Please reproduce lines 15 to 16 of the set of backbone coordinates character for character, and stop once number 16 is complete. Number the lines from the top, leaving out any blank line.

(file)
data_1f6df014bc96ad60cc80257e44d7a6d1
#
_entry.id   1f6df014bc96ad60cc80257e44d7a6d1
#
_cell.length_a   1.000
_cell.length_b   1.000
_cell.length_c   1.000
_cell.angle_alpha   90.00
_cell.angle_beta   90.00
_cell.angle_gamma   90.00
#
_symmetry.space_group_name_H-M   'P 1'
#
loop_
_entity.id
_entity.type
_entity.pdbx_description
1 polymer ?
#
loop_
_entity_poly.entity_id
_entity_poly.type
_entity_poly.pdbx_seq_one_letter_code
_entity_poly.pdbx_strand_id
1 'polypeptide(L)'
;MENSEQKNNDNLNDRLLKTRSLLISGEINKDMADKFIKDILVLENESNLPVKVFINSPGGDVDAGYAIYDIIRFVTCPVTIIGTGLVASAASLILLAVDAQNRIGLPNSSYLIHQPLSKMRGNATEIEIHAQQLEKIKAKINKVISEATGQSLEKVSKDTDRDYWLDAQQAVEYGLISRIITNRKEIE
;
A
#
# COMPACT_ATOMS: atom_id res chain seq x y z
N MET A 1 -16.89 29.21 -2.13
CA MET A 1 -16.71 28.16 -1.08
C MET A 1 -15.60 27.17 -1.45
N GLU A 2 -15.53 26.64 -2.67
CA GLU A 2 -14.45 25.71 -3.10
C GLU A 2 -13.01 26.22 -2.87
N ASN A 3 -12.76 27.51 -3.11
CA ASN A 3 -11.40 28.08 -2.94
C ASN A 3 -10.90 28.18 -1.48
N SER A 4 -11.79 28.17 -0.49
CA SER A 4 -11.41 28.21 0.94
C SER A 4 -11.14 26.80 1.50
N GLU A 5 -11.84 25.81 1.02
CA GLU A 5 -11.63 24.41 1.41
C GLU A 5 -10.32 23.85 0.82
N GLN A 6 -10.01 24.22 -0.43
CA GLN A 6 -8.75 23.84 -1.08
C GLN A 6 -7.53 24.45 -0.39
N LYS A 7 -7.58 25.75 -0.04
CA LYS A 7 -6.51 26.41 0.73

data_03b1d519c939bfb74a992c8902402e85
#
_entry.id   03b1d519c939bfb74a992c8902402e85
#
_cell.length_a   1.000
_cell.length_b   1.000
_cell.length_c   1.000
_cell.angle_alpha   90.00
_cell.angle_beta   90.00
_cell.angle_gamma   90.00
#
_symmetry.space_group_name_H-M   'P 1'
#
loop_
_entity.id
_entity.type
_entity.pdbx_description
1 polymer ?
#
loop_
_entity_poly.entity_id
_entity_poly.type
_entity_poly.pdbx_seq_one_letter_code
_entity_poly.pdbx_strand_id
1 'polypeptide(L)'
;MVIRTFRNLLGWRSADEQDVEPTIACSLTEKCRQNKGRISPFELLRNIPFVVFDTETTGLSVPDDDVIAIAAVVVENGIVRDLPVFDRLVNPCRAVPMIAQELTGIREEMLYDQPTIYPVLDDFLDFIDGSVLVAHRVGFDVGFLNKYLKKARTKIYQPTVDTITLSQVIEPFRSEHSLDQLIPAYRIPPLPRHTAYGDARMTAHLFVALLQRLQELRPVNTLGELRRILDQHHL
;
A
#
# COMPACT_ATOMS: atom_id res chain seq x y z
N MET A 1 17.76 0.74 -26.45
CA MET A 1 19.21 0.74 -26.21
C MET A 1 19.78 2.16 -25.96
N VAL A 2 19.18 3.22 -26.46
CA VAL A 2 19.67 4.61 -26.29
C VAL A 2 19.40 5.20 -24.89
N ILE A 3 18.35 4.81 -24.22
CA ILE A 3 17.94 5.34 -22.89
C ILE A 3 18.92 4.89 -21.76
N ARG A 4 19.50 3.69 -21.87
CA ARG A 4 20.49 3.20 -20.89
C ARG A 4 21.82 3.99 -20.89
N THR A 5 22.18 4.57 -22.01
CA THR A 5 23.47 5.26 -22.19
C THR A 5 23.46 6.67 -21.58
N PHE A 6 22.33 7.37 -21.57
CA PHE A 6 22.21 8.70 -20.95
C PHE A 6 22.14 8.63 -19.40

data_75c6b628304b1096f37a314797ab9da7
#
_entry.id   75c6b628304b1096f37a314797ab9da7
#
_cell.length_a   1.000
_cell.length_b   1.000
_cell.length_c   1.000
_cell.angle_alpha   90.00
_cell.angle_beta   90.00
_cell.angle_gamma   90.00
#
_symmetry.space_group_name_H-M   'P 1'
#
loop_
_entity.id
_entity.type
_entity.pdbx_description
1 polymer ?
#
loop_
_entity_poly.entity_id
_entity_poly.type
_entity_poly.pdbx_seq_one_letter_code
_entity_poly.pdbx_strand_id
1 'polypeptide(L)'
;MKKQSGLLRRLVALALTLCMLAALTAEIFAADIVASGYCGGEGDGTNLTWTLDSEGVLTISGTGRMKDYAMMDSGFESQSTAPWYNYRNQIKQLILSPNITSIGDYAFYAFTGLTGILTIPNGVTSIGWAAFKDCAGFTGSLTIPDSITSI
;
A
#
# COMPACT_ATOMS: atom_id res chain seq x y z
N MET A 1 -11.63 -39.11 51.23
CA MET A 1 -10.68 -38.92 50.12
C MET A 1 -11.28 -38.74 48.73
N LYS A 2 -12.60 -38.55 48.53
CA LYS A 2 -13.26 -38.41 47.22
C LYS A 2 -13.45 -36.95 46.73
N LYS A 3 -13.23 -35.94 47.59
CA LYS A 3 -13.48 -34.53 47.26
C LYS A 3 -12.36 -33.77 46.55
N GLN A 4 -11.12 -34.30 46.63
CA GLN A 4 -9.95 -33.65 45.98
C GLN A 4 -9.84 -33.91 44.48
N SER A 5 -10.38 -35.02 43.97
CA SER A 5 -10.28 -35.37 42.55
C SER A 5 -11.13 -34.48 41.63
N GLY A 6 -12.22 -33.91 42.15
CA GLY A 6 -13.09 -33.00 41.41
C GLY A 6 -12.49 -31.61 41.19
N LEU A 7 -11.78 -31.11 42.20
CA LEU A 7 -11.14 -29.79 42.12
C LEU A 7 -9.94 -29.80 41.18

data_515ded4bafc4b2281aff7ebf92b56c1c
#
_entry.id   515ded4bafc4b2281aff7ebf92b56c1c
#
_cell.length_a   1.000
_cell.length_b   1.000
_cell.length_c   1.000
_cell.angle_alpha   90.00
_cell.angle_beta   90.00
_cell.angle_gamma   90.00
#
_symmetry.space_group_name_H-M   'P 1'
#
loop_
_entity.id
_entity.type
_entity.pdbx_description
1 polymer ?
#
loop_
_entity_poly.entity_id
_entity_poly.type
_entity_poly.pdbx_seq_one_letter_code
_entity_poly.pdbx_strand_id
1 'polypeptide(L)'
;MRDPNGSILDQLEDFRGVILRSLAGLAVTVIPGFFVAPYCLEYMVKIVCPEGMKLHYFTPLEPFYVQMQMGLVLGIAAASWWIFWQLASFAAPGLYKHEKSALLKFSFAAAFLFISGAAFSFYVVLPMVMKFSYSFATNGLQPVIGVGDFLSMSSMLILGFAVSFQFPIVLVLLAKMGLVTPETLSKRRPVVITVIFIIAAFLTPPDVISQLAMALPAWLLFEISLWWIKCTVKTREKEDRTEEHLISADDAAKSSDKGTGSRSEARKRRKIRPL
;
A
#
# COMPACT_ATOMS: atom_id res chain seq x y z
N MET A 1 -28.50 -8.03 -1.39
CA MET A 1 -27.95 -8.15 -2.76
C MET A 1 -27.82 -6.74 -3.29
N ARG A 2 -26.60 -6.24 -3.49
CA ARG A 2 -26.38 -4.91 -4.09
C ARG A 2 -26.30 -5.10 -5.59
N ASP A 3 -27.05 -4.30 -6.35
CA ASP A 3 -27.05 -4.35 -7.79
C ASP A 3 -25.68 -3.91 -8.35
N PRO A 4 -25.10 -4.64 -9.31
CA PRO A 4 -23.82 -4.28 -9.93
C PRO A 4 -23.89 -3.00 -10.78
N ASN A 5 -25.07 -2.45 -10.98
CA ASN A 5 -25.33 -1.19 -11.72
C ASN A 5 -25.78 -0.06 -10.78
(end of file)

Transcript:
_entity.id
_entity.type